Consider the impact of posture on the rotary motion of chewing. Keeping your head upright, as opposed to reclined or slouching forward, has a positive impact on muscle activation and variability of the chew. When we are upright, we take full advantage of the benefits of a rotary chew.[iv]

We tend to look down when we eat, scrolling our phone or looking at our plate. This effects posture by pulling the bolus away from the back of mouth disrupting the rotary motion of a functional chew.

Take a moment to tuck your chin against your neck, so it rests on the top of your chest. Pretend to chew by rotating your jaw clockwise and then swallow. You can feel the impact on the rotary motion and the increased effort it takes for your throat to elevate when your swallow. Compare that to the seamless rotary motion and swallow of keeping your head upright, with your chin slightly elevated. Remember this as you chew your food.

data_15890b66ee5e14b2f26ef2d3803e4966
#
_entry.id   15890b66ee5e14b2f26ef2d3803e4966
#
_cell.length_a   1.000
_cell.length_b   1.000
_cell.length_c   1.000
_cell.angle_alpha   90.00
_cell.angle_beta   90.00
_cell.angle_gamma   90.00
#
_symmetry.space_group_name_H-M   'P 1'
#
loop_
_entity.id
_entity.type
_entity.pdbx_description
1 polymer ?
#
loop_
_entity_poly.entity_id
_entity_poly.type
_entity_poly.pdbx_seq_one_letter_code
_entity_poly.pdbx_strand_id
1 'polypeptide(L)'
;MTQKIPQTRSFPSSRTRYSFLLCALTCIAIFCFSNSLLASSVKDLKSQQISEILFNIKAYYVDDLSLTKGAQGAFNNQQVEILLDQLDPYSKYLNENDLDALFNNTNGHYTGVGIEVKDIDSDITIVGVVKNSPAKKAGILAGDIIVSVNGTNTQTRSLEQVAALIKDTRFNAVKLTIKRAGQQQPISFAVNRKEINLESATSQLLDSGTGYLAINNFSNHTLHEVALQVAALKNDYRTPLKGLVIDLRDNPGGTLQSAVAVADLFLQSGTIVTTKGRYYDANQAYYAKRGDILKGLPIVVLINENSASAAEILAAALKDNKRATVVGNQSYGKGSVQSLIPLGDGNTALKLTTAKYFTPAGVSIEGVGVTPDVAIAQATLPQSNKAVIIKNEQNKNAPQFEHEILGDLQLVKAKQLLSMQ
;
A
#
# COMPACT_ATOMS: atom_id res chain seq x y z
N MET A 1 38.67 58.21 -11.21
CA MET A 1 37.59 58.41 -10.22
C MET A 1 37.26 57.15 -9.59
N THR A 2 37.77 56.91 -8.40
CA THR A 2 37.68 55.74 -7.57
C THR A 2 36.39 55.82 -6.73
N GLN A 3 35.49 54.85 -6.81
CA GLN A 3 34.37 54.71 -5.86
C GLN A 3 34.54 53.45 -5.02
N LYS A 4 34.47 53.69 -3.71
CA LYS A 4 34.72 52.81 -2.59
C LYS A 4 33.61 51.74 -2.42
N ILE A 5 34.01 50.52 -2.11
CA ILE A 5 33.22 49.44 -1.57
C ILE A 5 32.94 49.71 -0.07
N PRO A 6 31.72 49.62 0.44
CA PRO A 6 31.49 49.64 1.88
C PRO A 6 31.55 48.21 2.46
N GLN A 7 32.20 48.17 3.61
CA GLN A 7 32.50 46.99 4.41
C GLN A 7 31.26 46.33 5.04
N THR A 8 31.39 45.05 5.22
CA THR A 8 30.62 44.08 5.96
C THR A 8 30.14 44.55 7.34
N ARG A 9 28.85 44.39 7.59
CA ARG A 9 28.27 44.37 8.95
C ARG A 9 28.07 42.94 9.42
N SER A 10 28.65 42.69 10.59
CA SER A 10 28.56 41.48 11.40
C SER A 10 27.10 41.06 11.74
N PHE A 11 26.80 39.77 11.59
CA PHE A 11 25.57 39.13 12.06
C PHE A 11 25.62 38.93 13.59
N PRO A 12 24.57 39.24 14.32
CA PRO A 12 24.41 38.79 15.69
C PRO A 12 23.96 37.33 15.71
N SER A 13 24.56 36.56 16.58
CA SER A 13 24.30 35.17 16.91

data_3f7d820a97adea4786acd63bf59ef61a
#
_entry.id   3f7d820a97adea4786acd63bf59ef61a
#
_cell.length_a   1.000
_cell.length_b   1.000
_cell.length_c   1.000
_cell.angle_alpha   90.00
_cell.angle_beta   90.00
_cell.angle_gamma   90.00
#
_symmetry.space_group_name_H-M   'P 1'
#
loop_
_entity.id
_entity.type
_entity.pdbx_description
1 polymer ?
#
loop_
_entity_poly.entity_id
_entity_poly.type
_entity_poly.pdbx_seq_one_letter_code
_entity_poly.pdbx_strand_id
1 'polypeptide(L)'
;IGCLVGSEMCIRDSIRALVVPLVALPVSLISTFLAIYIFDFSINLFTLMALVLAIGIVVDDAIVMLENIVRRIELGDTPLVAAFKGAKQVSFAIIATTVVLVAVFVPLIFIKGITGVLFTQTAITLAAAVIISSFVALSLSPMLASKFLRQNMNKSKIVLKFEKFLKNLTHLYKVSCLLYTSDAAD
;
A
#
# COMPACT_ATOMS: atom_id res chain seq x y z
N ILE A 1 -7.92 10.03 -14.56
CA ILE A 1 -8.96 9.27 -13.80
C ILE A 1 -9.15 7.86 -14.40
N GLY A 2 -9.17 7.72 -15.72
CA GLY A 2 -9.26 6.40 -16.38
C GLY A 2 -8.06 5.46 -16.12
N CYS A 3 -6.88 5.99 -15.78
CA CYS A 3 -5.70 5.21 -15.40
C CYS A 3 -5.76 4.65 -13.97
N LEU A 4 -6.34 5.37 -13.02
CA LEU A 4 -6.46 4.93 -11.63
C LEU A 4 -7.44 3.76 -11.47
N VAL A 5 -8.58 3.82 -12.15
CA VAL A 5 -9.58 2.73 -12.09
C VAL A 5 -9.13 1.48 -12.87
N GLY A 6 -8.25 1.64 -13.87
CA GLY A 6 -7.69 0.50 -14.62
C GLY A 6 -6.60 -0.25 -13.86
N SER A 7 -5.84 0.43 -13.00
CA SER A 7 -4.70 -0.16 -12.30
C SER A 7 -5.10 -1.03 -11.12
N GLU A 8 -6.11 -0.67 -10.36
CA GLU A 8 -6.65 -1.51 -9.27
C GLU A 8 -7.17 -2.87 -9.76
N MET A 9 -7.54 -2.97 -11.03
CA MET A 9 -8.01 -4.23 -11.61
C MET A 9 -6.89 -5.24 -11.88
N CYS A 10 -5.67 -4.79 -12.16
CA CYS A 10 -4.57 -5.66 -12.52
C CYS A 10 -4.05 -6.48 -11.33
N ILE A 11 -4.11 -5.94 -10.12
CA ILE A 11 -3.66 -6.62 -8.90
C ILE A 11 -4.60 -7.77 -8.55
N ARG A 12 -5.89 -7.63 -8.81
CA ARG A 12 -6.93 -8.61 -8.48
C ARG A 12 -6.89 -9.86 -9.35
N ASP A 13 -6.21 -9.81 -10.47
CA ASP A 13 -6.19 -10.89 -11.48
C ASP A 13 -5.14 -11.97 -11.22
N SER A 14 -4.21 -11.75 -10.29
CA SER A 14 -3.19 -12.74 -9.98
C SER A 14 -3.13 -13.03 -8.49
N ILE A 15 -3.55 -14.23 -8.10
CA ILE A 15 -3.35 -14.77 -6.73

Swallowing is the endgame

Swallowing is a reflex process that is triggered when the bolus is positioned on the base of your tongue.[v] Swallowing is a function of the autonomic nervous system, like breathing. Just like breathing, it can be manipulated but not prevented.

The tongue transmits sensory information about the viscosity of the food during chewing to determine how much food is swallowed in a single amount and how much food is moved to the cheek pouch for a swallow later[vi].

Viscosity and Volume – The trigger for swallowing

Viscosity and volume is what initiates the tongue to move the bolus towards the back of the throat to begin the swallow.[vii]